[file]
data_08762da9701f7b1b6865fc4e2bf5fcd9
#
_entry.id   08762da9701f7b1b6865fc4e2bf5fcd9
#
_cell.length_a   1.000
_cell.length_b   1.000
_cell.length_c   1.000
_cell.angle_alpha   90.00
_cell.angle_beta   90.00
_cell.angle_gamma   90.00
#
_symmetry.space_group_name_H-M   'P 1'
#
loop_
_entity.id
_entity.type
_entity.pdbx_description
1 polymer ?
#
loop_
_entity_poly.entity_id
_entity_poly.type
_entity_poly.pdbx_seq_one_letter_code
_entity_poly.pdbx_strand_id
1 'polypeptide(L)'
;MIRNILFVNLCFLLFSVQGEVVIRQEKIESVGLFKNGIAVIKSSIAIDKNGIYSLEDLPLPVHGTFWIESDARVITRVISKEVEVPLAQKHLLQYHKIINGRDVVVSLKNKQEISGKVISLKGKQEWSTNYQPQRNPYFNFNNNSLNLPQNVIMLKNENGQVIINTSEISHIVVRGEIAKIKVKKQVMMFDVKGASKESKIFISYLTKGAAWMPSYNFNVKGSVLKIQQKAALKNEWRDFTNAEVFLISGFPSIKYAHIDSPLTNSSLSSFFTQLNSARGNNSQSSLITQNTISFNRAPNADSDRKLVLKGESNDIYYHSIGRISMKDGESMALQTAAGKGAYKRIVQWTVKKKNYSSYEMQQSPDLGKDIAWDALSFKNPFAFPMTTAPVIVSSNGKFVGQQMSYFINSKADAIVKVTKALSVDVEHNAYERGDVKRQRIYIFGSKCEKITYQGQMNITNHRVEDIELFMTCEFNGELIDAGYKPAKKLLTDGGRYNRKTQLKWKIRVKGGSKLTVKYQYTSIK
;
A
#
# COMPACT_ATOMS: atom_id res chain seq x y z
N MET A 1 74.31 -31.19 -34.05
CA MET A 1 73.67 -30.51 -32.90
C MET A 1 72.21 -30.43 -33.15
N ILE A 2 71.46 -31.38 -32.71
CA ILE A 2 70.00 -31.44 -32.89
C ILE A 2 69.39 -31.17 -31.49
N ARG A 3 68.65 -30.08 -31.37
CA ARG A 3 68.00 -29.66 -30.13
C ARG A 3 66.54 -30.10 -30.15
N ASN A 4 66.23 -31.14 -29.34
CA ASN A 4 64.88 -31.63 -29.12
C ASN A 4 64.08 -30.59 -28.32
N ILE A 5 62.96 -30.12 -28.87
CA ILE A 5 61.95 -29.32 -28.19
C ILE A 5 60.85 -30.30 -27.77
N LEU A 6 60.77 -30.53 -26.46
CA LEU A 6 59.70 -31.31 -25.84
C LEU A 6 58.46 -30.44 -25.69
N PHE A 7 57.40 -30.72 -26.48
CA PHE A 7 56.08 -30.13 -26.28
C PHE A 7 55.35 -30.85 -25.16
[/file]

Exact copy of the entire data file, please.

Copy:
data_08762da9701f7b1b6865fc4e2bf5fcd9
#
_entry.id   08762da9701f7b1b6865fc4e2bf5fcd9
#
_cell.length_a   1.000
_cell.length_b   1.000
_cell.length_c   1.000
_cell.angle_alpha   90.00
_cell.angle_beta   90.00
_cell.angle_gamma   90.00
#
_symmetry.space_group_name_H-M   'P 1'
#
loop_
_entity.id
_entity.type
_entity.pdbx_description
1 polymer ?
#
loop_
_entity_poly.entity_id
_entity_poly.type
_entity_poly.pdbx_seq_one_letter_code
_entity_poly.pdbx_strand_id
1 'polypeptide(L)'
;MIRNILFVNLCFLLFSVQGEVVIRQEKIESVGLFKNGIAVIKSSIAIDKNGIYSLEDLPLPVHGTFWIESDARVITRVISKEVEVPLAQKHLLQYHKIINGRDVVVSLKNKQEISGKVISLKGKQEWSTNYQPQRNPYFNFNNNSLNLPQNVIMLKNENGQVIINTSEISHIVVRGEIAKIKVKKQVMMFDVKGASKESKIFISYLTKGAAWMPSYNFNVKGSVLKIQQKAALKNEWRDFTNAEVFLISGFPSIKYAHIDSPLTNSSLSSFFTQLNSARGNNSQSSLITQNTISFNRAPNADSDRKLVLKGESNDIYYHSIGRISMKDGESMALQTAAGKGAYKRIVQWTVKKKNYSSYEMQQSPDLGKDIAWDALSFKNPFAFPMTTAPVIVSSNGKFVGQQMSYFINSKADAIVKVTKALSVDVEHNAYERGDVKRQRIYIFGSKCEKITYQGQMNITNHRVEDIELFMTCEFNGELIDAGYKPAKKLLTDGGRYNRKTQLKWKIRVKGGSKLTVKYQYTSIK
;
A
#
# COMPACT_ATOMS: atom_id res chain seq x y z
N MET A 1 74.31 -31.19 -34.05
CA MET A 1 73.67 -30.51 -32.90
C MET A 1 72.21 -30.43 -33.15
N ILE A 2 71.46 -31.38 -32.71
CA ILE A 2 70.00 -31.44 -32.89
C ILE A 2 69.39 -31.17 -31.49
N ARG A 3 68.65 -30.08 -31.37
CA ARG A 3 68.00 -29.66 -30.13
C ARG A 3 66.54 -30.10 -30.15
N ASN A 4 66.23 -31.14 -29.34
CA ASN A 4 64.88 -31.63 -29.12
C ASN A 4 64.08 -30.59 -28.32
N ILE A 5 62.96 -30.12 -28.87
CA ILE A 5 61.95 -29.32 -28.19
C ILE A 5 60.85 -30.30 -27.77
N LEU A 6 60.77 -30.53 -26.46
CA LEU A 6 59.70 -31.31 -25.84
C LEU A 6 58.46 -30.44 -25.69
N PHE A 7 57.40 -30.72 -26.48
CA PHE A 7 56.08 -30.13 -26.28
C PHE A 7 55.35 -30.85 -25.16